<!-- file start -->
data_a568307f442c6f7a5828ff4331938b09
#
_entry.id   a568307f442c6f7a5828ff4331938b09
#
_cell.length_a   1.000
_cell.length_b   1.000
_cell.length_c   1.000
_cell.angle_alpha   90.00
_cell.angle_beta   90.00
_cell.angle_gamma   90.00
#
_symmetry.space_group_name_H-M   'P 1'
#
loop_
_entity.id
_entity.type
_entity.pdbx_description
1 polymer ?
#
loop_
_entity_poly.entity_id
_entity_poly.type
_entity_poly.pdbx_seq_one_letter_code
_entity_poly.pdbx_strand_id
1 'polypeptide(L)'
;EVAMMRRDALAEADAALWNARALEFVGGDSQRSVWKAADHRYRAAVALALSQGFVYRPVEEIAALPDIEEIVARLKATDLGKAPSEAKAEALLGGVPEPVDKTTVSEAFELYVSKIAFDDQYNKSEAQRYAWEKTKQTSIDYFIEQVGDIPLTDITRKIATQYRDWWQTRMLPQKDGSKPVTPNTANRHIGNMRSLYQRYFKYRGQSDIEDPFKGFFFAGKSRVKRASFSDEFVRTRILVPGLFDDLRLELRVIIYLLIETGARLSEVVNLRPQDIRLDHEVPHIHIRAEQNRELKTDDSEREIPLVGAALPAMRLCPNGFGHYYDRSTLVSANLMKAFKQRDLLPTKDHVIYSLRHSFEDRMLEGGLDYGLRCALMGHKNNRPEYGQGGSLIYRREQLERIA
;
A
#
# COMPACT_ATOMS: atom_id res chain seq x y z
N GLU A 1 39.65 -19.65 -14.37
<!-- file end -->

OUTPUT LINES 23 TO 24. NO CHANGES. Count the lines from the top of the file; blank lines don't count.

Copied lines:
_entity_poly.pdbx_seq_one_letter_code
_entity_poly.pdbx_strand_id